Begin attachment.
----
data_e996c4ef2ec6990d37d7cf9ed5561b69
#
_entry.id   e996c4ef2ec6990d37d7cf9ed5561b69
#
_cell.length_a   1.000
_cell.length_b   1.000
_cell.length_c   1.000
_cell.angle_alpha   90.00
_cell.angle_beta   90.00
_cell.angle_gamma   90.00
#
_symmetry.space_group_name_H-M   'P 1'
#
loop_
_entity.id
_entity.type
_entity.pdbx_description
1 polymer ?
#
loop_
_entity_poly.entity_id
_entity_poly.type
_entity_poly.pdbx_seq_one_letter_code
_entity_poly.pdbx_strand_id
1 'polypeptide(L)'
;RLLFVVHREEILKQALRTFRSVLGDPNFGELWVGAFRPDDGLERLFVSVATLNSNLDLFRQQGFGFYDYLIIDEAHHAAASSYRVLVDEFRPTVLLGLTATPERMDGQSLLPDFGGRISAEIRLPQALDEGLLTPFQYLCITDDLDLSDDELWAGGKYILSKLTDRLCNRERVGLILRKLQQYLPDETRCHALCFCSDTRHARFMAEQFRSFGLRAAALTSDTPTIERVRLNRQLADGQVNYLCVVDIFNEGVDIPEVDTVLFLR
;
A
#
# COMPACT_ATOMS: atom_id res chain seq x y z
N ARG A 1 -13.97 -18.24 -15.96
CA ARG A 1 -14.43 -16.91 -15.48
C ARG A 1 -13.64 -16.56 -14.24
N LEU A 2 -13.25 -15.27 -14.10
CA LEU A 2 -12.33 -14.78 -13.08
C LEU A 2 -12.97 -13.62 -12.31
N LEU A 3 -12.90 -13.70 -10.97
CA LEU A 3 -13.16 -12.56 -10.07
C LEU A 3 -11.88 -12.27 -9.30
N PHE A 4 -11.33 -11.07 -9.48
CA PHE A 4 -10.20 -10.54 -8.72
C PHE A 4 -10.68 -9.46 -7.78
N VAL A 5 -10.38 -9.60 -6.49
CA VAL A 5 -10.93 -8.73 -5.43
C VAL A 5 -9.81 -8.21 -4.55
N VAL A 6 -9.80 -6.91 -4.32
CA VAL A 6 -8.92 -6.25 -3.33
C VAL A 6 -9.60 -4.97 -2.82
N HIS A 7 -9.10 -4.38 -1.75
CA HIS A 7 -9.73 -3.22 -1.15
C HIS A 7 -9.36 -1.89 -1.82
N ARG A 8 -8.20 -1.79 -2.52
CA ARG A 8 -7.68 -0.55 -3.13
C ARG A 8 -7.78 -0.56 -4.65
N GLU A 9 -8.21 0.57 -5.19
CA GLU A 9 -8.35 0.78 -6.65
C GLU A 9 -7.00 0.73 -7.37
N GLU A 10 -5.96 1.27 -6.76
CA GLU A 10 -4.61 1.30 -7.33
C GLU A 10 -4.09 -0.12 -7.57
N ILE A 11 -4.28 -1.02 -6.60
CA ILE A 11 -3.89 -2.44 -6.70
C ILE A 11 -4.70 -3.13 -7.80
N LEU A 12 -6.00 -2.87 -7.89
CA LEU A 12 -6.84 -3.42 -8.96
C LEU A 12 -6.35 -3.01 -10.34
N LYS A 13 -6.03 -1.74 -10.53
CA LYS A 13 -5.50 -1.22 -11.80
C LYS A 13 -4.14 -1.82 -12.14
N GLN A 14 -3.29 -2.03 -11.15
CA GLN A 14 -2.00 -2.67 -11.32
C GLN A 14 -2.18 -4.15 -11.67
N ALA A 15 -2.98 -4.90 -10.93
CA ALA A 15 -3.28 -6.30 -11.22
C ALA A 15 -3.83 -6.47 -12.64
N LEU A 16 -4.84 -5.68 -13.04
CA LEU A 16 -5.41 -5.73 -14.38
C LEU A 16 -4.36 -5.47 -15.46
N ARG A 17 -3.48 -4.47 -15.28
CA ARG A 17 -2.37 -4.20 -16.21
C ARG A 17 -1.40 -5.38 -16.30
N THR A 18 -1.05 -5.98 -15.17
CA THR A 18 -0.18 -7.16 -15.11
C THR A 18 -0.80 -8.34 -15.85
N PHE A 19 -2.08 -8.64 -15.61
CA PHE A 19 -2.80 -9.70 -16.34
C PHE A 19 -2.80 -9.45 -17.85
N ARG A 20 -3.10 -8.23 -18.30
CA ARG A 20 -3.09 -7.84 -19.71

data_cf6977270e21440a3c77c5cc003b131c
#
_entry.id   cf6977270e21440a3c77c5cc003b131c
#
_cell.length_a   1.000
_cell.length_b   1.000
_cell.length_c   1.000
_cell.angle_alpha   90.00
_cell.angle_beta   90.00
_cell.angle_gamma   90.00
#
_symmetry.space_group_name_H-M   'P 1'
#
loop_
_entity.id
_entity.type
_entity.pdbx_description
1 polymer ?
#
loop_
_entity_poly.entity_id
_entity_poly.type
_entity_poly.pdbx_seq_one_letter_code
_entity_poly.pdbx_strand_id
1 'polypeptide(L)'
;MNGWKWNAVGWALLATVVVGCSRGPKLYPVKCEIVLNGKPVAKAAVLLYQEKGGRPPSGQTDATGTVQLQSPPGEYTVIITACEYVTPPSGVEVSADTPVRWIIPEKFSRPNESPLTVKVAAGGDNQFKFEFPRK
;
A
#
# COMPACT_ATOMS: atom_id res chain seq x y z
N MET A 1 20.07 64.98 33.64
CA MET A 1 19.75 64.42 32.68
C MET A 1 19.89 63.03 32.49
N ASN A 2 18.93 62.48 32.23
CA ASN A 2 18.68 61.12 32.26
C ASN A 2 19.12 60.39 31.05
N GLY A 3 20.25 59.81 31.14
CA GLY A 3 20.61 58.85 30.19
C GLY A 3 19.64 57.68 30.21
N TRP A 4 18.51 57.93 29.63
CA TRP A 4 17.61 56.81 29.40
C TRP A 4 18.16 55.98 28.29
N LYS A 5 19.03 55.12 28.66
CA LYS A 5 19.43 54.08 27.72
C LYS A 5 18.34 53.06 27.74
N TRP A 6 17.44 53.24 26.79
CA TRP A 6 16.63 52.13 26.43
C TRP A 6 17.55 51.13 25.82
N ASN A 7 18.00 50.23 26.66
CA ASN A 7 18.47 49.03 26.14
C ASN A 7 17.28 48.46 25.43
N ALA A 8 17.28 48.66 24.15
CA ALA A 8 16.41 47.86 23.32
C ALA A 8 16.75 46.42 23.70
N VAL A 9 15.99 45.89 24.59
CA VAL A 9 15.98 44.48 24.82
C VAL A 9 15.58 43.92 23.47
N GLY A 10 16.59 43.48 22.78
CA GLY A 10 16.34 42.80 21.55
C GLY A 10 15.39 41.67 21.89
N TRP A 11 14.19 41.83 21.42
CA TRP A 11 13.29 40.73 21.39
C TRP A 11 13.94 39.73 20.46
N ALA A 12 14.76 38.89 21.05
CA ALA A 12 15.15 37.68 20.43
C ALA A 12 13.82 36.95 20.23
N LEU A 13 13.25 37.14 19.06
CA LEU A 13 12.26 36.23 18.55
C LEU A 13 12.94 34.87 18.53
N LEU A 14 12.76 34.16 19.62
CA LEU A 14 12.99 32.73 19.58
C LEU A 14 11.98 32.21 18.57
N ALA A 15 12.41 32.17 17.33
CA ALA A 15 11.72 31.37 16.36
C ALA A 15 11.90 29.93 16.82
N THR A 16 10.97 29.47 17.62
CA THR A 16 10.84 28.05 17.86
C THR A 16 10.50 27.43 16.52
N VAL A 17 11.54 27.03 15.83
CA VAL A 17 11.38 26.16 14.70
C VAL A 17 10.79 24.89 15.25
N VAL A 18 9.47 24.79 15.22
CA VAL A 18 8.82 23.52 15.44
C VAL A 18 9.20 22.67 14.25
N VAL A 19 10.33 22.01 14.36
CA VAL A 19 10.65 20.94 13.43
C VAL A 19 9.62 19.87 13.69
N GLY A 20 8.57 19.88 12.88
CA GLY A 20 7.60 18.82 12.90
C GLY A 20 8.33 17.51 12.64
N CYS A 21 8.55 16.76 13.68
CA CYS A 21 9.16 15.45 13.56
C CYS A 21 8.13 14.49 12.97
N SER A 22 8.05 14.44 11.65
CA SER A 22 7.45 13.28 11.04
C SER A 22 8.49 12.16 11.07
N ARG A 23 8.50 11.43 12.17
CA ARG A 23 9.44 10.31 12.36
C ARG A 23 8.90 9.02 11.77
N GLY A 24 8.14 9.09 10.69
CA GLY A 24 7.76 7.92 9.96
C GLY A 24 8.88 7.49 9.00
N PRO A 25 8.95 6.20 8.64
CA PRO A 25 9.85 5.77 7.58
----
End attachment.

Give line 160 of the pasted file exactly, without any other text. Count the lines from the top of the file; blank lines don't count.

CA LEU A 14 12.99 32.73 19.58